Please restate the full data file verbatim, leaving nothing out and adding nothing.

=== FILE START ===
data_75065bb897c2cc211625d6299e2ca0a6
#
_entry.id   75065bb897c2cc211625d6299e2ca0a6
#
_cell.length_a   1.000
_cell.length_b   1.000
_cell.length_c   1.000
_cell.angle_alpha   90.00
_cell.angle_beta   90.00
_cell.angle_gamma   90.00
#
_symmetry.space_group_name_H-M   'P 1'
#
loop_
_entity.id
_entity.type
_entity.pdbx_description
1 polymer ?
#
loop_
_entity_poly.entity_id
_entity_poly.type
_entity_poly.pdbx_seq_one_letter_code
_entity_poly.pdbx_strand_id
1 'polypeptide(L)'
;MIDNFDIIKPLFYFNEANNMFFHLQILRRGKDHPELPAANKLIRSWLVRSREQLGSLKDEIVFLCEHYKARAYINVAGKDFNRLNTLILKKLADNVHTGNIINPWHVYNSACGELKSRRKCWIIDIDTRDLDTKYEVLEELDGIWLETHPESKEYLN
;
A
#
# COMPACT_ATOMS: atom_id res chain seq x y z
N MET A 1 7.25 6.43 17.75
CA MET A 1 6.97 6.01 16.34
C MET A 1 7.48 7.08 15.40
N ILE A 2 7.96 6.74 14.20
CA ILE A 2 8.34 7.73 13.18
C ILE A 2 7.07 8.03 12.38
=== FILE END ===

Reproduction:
data_75065bb897c2cc211625d6299e2ca0a6
#
_entry.id   75065bb897c2cc211625d6299e2ca0a6
#
_cell.length_a   1.000
_cell.length_b   1.000
_cell.length_c   1.000
_cell.angle_alpha   90.00
_cell.angle_beta   90.00
_cell.angle_gamma   90.00
#
_symmetry.space_group_name_H-M   'P 1'
#
loop_
_entity.id
_entity.type
_entity.pdbx_description
1 polymer ?
#
loop_
_entity_poly.entity_id
_entity_poly.type
_entity_poly.pdbx_seq_one_letter_code
_entity_poly.pdbx_strand_id
1 'polypeptide(L)'
;MIDNFDIIKPLFYFNEANNMFFHLQILRRGKDHPELPAANKLIRSWLVRSREQLGSLKDEIVFLCEHYKARAYINVAGKDFNRLNTLILKKLADNVHTGNIINPWHVYNSACGELKSRRKCWIIDIDTRDLDTKYEVLEELDGIWLETHPESKEYLN
;
A
#
# COMPACT_ATOMS: atom_id res chain seq x y z
N MET A 1 7.25 6.43 17.75
CA MET A 1 6.97 6.01 16.34
C MET A 1 7.48 7.08 15.40
N ILE A 2 7.96 6.74 14.20
CA ILE A 2 8.34 7.73 13.18
C ILE A 2 7.07 8.03 12.38